One of the most beneficial, and most neglected, exercises we can do with our horses is up/down speed transitions. There is something almost magical that is accomplished by consistently doing this one maneuver.

Even experienced riders typically don’t spend much time going back and forth between gaits. The usual scenario is we get on the horse, walk for a minute, maybe trot for a few, and then lope circles. The standard exercise of loping circles should be balanced out with just as much time spent doing transitions.

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How Transitions Help

Speed transitions help your horse in multiple ways. By nature, horses carry over 60% of their weight on the front end. Doing transitions can help shift more of the weight to the hind end and cause the horse to travel more balanced. This will make the horse more maneuverable in preparation for a movement.

Transitions also improve your horse’s responsiveness and attention. They will help a horse that is not good at slowing down or stopping and also one that is heavy to the leg. Doing effective transitions requires the rider to be clear and particular which causes us to be better communicators. They also teach the horse to listen for your cues and stay underneath you. Transitions eliminate the situation where your horse randomly decides how fast or slow he is going to go. 

Transitions help strengthen the muscles your horse needs for balance, longevity, and self-carriage. They basically improve every element of a horse’s training and progression, including his mental soundness.

To diagnose your horse’s mental soundness, go here: Mentally Sound Checklist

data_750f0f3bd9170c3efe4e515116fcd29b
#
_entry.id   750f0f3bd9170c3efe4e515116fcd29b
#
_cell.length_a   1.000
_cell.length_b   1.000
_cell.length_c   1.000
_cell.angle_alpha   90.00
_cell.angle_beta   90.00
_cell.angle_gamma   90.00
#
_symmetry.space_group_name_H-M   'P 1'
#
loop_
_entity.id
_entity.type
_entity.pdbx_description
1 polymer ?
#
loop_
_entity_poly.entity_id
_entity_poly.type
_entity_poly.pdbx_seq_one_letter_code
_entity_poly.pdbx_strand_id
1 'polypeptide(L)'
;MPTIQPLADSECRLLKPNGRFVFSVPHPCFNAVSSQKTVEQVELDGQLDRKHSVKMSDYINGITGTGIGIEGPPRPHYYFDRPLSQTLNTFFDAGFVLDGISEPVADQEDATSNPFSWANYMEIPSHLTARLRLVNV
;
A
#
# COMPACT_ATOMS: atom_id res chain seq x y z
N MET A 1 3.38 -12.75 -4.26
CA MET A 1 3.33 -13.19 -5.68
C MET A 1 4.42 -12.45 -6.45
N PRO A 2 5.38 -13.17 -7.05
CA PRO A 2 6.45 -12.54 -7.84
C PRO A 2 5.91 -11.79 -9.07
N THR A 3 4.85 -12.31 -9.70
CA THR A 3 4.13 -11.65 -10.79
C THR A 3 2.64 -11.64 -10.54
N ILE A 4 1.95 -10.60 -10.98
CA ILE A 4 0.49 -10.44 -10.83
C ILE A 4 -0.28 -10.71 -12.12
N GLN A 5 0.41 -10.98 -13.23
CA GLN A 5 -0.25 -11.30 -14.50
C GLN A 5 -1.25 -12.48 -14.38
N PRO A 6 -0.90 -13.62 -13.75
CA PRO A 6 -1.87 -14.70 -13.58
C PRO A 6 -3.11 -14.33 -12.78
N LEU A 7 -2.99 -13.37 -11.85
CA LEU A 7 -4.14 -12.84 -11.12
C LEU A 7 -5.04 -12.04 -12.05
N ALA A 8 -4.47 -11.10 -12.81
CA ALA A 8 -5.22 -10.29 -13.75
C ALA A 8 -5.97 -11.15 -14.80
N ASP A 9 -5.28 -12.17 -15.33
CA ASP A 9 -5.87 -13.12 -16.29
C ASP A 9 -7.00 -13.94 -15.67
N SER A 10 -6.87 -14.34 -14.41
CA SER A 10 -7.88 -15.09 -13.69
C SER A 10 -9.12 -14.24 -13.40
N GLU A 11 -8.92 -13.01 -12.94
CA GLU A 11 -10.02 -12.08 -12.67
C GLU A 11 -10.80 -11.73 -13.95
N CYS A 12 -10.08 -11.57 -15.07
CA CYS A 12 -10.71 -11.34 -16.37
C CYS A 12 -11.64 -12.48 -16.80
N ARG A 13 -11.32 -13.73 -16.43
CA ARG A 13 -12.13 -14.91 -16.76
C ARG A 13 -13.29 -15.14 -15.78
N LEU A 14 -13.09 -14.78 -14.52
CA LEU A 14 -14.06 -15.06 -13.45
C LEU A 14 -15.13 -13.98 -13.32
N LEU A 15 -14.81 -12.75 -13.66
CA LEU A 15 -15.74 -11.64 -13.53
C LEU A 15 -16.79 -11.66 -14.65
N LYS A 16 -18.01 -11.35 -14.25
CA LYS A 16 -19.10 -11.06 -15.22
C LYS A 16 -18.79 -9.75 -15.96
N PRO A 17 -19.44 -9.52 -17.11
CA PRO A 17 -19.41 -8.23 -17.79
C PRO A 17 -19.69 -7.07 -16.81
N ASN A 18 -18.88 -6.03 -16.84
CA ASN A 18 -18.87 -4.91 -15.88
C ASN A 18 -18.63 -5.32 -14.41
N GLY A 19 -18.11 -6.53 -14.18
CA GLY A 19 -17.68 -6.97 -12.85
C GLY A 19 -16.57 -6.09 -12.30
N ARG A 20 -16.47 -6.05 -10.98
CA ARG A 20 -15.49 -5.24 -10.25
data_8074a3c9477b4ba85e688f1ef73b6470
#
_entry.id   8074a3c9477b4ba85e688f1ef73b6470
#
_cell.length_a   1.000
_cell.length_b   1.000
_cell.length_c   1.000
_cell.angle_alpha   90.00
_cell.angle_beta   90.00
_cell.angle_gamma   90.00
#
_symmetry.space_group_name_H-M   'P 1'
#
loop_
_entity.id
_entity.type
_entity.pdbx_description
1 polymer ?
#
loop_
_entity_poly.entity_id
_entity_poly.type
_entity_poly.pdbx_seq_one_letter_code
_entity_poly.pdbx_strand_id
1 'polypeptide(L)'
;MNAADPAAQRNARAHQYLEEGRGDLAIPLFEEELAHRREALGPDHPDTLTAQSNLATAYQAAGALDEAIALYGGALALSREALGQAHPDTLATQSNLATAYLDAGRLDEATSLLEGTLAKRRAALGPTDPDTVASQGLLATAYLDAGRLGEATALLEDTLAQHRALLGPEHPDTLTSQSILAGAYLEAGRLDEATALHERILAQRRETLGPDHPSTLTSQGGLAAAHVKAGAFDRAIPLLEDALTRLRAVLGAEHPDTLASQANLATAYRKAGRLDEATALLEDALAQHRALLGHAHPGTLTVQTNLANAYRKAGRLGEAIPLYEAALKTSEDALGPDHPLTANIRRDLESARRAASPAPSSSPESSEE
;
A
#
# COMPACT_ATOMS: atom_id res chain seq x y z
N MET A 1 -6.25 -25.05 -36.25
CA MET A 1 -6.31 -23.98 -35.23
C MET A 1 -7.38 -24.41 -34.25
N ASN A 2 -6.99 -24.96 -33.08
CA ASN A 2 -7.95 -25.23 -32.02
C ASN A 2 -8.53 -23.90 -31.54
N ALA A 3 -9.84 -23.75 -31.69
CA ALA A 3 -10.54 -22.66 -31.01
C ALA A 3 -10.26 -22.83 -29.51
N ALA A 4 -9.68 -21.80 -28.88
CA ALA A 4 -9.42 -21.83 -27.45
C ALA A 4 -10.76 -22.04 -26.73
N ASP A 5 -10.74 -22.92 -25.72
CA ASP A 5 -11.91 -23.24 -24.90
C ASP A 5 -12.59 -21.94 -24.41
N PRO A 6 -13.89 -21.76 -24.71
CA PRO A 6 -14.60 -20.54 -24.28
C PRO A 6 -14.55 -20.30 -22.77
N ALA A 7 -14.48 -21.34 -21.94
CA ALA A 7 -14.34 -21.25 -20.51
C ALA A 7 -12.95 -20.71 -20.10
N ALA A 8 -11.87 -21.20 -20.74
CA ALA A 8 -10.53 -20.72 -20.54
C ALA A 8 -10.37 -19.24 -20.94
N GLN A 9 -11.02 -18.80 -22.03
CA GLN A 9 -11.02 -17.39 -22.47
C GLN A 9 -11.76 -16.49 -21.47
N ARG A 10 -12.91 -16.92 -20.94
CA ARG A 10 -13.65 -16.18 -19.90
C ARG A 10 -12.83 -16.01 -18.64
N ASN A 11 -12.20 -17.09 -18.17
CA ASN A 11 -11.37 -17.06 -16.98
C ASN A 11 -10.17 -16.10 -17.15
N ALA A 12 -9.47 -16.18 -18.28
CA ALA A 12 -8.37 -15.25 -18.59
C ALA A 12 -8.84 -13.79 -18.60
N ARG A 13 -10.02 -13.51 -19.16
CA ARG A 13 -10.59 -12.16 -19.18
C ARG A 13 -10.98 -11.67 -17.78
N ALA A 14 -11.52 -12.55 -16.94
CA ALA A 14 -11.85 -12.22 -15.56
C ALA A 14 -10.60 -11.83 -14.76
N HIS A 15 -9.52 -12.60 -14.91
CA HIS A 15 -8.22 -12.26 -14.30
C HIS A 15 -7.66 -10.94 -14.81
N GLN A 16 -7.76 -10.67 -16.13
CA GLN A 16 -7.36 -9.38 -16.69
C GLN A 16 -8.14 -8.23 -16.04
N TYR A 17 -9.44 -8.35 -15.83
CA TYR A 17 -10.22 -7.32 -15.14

Speed transitions should be the main standard exercise you do on a regular basis. I would venture to say that none of us do them enough.

Change It Up

Even though the basic gaits are walk, trot, and lope, there are variations of all these. When doing transition exercises include the slow, medium, and fast versions of all the gaits. For example, go from a fast walk, to a slow walk, and then to a fast trot. Go from a slow trot to a fast lope, and then back down to a medium trot. Walk fast for 5 steps, trot fast for 5, lope medium fast for 5, then walk slow for 5. Keep mixing up all the gait variations as you travel a path down a trail or around an arena. It’s also a good idea to add in stopping and backing at various times during the exercise. For example, walk 6 steps and then back 3 steps. Then ask for a medium trot before you go back down to a slow walk. 

Don’t Neglect Transitions

In the performance world, transitions are extremely useful giving the horse a thorough understanding of rate. They will help your horse become good at speeding up, slowing down, and staying ‘with’ you while his attention is fixed on what you are going to ask next. But even if you never plan on doing any performance training, don’t neglect working on transitions. If we all spent more time doing transitions, we would have way better horses.

To listen to my podcast about transitions, click here: The Magic Of Transitions

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Carson James
Carson James

Carson James' background is in Vaquero Horsemanship, and for the majority of his career, he worked on cattle ranches where he rode horses all day, every day. His knowledge comes from real life experience using traditional Buckaroo horsemanship to train horses and fix problems. He is now taking all of this knowledge and experience and sharing it with horse owners through his blog, his Insider list, and his Buckaroo Crew. He has a unique way of breaking things down where they're easy to understand, both for the horse and the human.